[rc5] FPGAs, why manufacturers don't want you to have them, why you want them

Darxus darxus at Op.Net
Sun Nov 9 13:08:34 EST 1997


Sun Nov  9 12:34:45 EST 1997

from http://www.bsa.org/policy/encryption/cryptographers.html :

     Technology readily available today (late 1995) makes brute-force
     attacks against cryptographic systems considered adequate for the
     past several years both fast and cheap. General purpose computers
     can be used, but a much more efficient approach is to employ
     commercially available Field Programmable Gate Array (FPGA)
     technology. 

<snip>

     A more efficient technological approach is to take advantage of
     commercially available Field Programmable Gate Arrays. FPGAs
     function as programmable hardware and allow faster implementations
     of such tasks as encryption and decryption than conventional
     processors. FPGAs are a commonly used tool for simple computations
     that need to be done very quickly, particularly simulating
     integrated circuits during development.

     FPGA technology is fast and cheap. The cost of an AT&T ORCA chip
     that can test 30 million DES keys per second is $200. This is 1,000
     times faster than a PC at about one-tenth the cost! FPGAs are
     widely available and, mounted on cards, can be installed in
     standard PCs just like sound cards, modems, or extra memory.


FPGAs are cool because they have speeds near that of burnt in ASIC
(Application Specific Integrated Circuit) chips (Pentiums, sound chips,
all those kinda things are ASICs) -- and unlike ASICs, FPGAs can be
reprogrammed to do lots of different things, like 3D graphics
acceleration, MPEG, etc.... and they don't have the initial startup cost
of ASICs which costs 10's of thousands of $$s to burn the first chip in.

In the #RC5 (EFNet) IRC channel a copule days ago somebody made a comment
similar to "there has got to be *some* reason these things aren't more
common" -- in response to me mentioning some of the advantages of FPGAs.

my response was yeah, there's a reason that chip manufacturers don't use
FPGAs.  the reason is that they can make lots more money of us by selling
us un-programable ASICs that have only one function.  the companies that
are currently selling cards with ASICs will make no money off of the sales
of FPGAs, since companies that have been developing FPGAs for a long time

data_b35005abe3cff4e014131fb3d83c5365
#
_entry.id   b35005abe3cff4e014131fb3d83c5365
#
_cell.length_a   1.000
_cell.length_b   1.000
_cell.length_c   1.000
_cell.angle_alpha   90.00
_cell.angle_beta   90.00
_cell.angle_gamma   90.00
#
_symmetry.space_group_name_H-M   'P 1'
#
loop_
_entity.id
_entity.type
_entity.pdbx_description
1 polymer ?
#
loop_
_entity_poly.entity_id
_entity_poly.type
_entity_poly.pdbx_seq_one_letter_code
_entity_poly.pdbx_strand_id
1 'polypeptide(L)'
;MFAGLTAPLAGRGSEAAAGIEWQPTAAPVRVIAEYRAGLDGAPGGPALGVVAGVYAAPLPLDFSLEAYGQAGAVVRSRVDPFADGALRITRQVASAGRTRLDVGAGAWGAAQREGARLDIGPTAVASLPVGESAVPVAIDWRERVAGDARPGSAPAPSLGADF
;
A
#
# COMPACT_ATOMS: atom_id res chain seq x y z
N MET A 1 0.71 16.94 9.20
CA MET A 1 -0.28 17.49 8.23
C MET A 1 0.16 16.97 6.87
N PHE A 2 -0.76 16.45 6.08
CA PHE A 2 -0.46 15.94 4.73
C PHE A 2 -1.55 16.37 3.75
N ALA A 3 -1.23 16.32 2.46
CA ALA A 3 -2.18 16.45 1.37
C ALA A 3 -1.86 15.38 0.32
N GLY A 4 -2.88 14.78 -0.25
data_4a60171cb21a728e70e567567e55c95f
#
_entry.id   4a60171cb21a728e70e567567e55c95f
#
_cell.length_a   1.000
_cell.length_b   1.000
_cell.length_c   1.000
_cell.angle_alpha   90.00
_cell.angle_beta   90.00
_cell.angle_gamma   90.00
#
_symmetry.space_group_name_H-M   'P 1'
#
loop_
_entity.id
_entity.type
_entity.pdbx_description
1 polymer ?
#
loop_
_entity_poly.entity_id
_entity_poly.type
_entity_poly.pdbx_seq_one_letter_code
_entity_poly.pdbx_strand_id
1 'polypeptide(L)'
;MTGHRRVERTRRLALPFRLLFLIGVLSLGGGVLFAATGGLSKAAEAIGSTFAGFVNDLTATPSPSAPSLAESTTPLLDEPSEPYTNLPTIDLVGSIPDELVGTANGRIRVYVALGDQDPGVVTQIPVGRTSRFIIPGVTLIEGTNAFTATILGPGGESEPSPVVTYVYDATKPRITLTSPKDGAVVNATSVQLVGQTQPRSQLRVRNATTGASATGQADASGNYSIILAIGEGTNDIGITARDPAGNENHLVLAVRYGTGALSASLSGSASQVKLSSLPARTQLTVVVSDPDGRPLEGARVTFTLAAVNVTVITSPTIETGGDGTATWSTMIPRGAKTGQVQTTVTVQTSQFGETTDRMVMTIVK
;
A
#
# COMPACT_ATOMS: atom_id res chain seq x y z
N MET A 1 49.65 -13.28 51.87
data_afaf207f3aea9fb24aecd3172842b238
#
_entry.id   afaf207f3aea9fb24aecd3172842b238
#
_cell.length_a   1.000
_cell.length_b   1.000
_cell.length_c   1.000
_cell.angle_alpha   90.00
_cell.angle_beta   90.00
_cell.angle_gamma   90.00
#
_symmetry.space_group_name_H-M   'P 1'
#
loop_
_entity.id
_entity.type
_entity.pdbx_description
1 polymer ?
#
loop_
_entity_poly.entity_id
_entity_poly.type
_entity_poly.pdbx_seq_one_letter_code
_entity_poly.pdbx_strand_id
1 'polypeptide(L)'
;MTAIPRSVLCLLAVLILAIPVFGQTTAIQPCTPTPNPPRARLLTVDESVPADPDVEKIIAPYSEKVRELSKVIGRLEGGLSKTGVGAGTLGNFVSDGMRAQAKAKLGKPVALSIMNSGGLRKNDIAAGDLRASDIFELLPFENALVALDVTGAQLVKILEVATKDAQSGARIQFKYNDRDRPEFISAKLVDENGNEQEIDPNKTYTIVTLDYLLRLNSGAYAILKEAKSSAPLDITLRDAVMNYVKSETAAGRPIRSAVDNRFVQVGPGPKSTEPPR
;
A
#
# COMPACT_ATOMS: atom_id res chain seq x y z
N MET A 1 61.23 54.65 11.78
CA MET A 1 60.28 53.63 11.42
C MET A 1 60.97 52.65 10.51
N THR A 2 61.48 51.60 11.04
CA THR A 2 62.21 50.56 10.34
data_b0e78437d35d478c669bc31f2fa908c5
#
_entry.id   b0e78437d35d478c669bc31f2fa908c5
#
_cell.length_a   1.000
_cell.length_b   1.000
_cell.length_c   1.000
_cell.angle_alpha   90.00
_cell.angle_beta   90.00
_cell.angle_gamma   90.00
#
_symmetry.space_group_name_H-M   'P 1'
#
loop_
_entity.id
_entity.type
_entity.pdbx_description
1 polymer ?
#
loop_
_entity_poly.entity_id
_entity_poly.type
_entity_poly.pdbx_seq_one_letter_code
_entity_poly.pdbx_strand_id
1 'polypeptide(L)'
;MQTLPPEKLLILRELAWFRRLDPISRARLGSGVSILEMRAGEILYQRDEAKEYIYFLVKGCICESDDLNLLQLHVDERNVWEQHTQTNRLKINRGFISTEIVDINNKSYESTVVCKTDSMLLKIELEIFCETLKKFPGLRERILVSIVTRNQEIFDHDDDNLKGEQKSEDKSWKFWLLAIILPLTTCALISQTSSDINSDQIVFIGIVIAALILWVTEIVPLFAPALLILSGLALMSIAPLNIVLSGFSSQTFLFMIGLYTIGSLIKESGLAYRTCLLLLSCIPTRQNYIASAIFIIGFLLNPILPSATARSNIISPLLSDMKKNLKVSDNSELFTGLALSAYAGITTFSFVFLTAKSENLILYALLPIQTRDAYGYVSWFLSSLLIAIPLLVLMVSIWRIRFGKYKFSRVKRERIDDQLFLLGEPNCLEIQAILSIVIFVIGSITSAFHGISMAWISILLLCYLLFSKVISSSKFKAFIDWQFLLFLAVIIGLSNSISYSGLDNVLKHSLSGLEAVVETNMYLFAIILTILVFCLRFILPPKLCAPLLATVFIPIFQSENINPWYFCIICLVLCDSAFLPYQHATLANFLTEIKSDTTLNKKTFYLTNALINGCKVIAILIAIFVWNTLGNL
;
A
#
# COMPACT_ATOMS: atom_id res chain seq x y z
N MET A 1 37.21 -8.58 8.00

have a great lead on this technology (like Xilinx, since, I believe,
1985).

and if they can sell you 10 different chips to do 10 different things, why
the hell would they want to sell you programs to do 10 different things to
be loaded onto a chip made and sold by another company ??

web pages with FPGA info:

RC5 on FPGAs (by barrel)
 http://www-inst.eecs.berkeley.edu/~barrel/rc5.html

weaknesses of strong crypto
 http://www.bsa.org/policy/encryption/cryptographers.html

complete FPGA developement kits from Associated Pro:
 http://www.associatedpro.com/aps/x84.html

a book on Logic Design (in HTML), recommended by barrel (our RC5 FPGA guy)
 http://http.cs.berkeley.edu/~randy/CLD/CLD.html

online FPGA tutorial from Associated Pro (based on their x84 thing)
 http://www.associatedpro.com/aps/x84lab

FPGA vendors:
 http://www.optimagic.com/companies.html

misc. FPGA pages:
 http://www.optimagic.com/
 http://techweb.cmp.com/edtn/index.html
 http://techweb.cmp.com/edtn/products/hotics/IC1000000.html


I am aware that there are a good number of other people who are interested
in this technology, and I believe that we would all benifit greatly from
an fpga at llamas.net mailing list, but I have been unable to find out who to
contact on this matter... 

Sun Nov  9 13:08:20 EST 1997
________________________________________________________________________
***PGP fingerprint = D5 EB F8 E7 64 55 CF 91  C2 4F E0 4D 18 B6 7C 27***
               darxus at op.net / http://www.op.net/~darxus 
         "You shall know the truth, and it shall make you odd."


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